Real Estate

Buying a house? Here's where all-cash deals are most competitive

Key Points
  • All-cash sales now make up about 36% of the market, according to realtor.com.
  • Some markets are seeing a much lower share of cash buyers, such as Denver; San Diego'; Oakland, California; and Washington, D.C.
  • "Cash sales likely increased on the high end because there was just more cash to go around among high-end buyers thanks to the performance of equity markets in this period," said Danielle Hale, chief economist at realtor.com.
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All-cash home sales now reach about 36%

Even during the usually slow holiday season, the housing market is hotter than ever this year.

Low supply and incredibly high, Covid-induced demand have made buyers beyond competitive and sellers particularly picky. As a result, all-cash deals, which sellers favor, are rising in certain regions and at certain price points.

All-cash sales now make up about 36% of the market, according to realtor.com. That is only a very slight rise overall from last year. Yet cash sales are climbing more dramatically in the Northeast and West, up 3 and 2 percentage points, respectively. It is happening despite the fact that mortgage rates have set record lows 14 times so far this year.

"This is likely a reflection of who's buying," said Danielle Hale, chief economist at realtor.com. "While investors (who are more likely to use cash) are active in the market, non-corporate buyers, likely owner-occupants are a bigger chunk of buyers in this period, and that affects the overall cash share."

The highest share of all-cash sales is in Nassau County, New York, on Long Island, according to Redfin. Nearly half of sales there are all-cash. Then the next six top markets are all in Florida, including large cities like Miami, Tampa, Fort Lauderdale and West Palm Beach. Atlanta and Tucson, Arizona, are also having a higher share of cash buyers.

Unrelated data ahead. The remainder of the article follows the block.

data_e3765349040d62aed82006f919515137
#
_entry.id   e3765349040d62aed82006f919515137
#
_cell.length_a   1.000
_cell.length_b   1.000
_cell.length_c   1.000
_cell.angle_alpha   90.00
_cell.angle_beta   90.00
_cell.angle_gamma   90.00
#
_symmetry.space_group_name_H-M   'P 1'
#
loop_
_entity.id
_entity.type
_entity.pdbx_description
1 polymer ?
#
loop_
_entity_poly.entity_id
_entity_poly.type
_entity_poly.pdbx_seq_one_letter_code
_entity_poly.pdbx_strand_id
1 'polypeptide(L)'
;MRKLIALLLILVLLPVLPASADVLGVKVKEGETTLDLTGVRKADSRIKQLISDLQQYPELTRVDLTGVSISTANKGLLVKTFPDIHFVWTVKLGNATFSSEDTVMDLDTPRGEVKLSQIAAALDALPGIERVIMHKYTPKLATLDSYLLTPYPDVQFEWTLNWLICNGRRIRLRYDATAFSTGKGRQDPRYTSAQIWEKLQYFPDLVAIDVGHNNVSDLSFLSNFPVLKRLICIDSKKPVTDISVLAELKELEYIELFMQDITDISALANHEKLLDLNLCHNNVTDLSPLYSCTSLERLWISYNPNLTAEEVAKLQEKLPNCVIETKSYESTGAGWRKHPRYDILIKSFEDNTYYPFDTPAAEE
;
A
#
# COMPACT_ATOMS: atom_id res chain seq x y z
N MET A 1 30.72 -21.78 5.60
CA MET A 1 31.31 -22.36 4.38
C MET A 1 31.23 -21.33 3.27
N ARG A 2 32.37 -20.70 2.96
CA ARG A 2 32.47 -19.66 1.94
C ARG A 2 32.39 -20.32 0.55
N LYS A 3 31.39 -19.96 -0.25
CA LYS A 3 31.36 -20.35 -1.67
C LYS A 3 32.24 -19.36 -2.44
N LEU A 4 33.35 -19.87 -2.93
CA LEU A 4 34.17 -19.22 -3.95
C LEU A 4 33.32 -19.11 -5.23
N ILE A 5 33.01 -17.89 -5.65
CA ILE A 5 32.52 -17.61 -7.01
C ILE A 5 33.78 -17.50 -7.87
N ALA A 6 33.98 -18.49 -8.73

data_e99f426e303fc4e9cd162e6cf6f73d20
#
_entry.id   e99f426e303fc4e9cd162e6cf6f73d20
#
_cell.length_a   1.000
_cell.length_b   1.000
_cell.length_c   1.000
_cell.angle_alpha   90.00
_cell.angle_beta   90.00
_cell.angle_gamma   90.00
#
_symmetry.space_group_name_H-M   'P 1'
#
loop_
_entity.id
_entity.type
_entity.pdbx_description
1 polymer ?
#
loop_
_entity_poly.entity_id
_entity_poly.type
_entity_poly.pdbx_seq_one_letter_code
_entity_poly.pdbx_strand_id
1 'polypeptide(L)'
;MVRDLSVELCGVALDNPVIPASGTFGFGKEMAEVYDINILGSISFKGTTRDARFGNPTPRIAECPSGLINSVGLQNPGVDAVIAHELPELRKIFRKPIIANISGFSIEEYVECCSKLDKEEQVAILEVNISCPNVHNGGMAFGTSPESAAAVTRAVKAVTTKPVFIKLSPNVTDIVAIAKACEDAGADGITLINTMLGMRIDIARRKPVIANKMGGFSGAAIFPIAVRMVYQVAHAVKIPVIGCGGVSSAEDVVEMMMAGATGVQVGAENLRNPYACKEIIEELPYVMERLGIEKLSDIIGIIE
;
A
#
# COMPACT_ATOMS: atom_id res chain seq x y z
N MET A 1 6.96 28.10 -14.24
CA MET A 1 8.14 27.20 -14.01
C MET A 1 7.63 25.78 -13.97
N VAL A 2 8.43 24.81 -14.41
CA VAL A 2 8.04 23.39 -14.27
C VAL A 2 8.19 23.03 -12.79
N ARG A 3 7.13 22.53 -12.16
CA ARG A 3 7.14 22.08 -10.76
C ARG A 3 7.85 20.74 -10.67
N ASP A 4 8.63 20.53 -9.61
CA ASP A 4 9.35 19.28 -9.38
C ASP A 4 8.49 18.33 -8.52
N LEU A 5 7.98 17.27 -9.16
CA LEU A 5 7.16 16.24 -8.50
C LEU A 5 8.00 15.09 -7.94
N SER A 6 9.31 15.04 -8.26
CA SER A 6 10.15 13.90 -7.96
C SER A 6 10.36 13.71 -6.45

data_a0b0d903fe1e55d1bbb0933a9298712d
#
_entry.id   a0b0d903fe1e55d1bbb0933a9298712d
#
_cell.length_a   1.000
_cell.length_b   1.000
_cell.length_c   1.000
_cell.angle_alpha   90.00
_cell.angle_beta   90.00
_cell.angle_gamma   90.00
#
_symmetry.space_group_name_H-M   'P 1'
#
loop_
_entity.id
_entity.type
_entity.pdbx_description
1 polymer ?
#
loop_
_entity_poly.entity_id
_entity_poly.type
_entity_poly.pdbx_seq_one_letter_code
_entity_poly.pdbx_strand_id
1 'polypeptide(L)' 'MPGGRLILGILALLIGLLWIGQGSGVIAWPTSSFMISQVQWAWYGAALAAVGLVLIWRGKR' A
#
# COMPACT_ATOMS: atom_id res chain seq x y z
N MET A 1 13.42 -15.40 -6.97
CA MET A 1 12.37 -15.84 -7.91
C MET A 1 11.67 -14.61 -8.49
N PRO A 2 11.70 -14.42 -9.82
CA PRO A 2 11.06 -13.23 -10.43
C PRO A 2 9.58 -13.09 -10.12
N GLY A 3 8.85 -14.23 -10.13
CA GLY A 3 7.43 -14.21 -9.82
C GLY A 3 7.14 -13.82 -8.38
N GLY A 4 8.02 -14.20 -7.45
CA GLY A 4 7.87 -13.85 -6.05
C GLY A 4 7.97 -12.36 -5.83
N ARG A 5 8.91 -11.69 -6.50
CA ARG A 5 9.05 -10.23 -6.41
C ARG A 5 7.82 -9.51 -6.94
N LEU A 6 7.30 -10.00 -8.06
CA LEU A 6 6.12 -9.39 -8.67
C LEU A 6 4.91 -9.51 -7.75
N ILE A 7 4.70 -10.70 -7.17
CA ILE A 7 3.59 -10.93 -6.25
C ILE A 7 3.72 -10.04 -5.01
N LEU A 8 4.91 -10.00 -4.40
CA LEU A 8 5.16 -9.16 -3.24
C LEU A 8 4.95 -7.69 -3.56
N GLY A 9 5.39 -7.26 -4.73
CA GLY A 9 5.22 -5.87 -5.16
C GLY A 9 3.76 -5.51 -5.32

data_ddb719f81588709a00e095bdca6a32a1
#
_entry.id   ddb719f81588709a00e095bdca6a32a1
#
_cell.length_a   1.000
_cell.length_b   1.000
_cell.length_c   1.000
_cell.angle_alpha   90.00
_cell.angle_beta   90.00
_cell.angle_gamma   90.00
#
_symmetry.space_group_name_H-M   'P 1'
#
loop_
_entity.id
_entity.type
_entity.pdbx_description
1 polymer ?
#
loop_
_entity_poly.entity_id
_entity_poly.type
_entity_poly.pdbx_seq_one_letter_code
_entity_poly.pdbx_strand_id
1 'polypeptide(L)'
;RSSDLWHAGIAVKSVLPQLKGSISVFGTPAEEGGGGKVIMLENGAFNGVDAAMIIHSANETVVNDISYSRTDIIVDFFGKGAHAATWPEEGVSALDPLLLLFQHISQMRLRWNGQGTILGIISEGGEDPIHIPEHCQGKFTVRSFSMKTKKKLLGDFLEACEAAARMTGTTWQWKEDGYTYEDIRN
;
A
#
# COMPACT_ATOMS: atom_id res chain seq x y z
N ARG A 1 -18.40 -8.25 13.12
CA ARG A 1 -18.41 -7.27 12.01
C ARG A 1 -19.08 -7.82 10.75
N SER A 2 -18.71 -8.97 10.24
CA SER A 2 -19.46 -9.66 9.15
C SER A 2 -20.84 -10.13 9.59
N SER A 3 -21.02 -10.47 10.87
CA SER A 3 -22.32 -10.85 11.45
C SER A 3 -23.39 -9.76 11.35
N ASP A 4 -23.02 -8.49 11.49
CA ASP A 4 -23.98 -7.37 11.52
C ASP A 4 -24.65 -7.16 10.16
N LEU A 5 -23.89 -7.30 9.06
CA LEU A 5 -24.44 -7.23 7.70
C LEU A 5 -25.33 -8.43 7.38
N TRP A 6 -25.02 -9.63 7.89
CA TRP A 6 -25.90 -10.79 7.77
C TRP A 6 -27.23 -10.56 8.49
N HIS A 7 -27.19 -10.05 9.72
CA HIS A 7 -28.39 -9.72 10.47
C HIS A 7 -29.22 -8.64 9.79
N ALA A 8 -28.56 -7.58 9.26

Some markets are seeing a much lower share of cash buyers, such as Denver; San Diego; Oakland, California; and Washington, D.C.

There has also been significant change in all-cash behavior by price point. All-cash sales jumped 6 percentage points at the lowest price tier ($0-$100,000) where they make up 65% of the market and 3 percentage points at the next rung up ($100,000-$200,000) where they make up 36%, according to realtor.com.

Investors have always favored cash but are doing so even more this year. They're usually on the low end of the market.

The middle-price tiers stayed about the same, and cash sales actually dropped in the $750,000-to-$1 million range. Then at the very top of the market ($1 million-plus) another jump in cash, with that share rising to 47% of all sales.

"Cash sales likely increased on the high end because there was just more cash to go around among high-end buyers thanks to the performance of equity markets in this period," said Hale. "While the records have now been surpassed, the market was notching new highs in this period, and this tends to boost high-end home sales."

High-end buyers may have the means, but for the rest, buying with cash is certainly not easy, especially given today's fast-rising home prices. Some buyers are turning to family and friends, borrowing the cash to seal the deal and then taking out a mortgage to pay them back once the sale is closed.

There are also several new companies looking to leverage the competition in the market by helping buyers make cash offers. To name a few, Ribbon, Accept.inc and Reali all offer different business models with the same goal of giving buyers the opportunity to make an all-cash offer.